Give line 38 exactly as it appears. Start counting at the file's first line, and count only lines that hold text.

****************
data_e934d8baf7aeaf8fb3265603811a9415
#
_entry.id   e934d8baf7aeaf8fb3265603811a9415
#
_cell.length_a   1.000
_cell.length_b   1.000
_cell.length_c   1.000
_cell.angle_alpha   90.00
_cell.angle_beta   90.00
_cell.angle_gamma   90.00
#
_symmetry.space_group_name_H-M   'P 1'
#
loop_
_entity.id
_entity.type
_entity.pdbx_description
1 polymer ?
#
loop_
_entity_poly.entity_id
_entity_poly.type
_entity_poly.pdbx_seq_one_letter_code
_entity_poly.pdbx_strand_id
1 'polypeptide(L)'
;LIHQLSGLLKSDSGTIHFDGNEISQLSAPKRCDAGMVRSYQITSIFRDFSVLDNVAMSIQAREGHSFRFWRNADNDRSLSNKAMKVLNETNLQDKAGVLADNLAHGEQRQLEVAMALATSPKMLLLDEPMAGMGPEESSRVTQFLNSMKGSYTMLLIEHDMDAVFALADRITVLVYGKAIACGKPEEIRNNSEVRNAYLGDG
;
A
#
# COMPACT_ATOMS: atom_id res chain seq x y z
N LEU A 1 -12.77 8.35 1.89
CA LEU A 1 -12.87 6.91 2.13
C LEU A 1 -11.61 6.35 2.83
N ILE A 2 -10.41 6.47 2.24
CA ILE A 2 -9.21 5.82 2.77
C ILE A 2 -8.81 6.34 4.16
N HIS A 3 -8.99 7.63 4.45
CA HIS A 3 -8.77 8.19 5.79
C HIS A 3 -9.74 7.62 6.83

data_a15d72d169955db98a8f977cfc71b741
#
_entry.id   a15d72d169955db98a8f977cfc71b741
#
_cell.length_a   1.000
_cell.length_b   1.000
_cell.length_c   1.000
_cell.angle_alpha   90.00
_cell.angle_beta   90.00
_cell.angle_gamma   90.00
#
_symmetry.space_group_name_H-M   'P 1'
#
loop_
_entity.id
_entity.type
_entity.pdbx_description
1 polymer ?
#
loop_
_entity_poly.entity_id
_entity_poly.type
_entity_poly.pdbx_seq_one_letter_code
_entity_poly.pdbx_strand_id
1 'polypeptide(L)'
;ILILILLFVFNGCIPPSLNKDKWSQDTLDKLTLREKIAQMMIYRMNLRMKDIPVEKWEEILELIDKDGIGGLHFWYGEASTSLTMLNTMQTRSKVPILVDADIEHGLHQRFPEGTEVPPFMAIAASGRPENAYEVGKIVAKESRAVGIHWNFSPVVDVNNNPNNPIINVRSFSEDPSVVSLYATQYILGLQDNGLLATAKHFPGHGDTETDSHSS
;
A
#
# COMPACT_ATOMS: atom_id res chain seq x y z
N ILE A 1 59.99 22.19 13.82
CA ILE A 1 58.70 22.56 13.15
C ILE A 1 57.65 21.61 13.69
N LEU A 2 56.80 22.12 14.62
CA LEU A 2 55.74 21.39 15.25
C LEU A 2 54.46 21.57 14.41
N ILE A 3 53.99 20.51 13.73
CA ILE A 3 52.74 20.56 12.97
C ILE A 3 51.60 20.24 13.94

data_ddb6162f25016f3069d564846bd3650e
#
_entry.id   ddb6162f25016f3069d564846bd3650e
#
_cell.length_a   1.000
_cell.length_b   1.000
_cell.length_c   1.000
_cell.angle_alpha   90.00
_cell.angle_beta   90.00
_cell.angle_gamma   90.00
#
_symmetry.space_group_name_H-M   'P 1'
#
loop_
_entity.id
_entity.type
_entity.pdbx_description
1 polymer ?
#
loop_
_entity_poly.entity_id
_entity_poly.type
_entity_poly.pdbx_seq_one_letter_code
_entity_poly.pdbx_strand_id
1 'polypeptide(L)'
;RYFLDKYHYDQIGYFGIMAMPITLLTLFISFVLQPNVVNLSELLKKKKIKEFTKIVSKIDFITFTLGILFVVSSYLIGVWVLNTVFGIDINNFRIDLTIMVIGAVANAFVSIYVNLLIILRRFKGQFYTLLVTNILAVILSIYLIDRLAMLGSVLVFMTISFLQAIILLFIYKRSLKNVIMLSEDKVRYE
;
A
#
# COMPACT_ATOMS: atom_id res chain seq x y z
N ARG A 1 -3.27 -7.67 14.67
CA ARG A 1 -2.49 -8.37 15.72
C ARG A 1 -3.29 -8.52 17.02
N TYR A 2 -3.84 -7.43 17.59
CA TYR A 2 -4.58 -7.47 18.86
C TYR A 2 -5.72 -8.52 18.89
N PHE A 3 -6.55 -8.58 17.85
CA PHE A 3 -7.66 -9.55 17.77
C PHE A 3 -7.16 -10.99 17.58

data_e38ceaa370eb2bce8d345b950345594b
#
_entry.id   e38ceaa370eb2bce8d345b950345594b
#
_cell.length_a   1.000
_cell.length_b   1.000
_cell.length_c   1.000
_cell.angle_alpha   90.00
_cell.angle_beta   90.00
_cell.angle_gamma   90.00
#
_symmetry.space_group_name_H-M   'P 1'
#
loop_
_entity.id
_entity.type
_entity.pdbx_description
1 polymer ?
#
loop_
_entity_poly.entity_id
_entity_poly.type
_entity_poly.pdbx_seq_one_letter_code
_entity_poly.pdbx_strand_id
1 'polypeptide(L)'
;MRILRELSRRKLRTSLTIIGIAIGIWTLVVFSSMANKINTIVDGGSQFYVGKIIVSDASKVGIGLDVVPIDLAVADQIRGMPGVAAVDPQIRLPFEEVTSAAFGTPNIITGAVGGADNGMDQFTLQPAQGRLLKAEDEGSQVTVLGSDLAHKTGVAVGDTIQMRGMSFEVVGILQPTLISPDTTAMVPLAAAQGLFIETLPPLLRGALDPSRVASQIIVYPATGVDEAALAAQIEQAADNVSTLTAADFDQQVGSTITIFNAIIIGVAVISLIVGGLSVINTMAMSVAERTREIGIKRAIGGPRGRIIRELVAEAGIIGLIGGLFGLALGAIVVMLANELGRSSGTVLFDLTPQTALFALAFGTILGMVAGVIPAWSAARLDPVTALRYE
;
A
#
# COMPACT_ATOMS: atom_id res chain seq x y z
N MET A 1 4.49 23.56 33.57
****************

CA HIS A 3 -8.77 8.19 5.79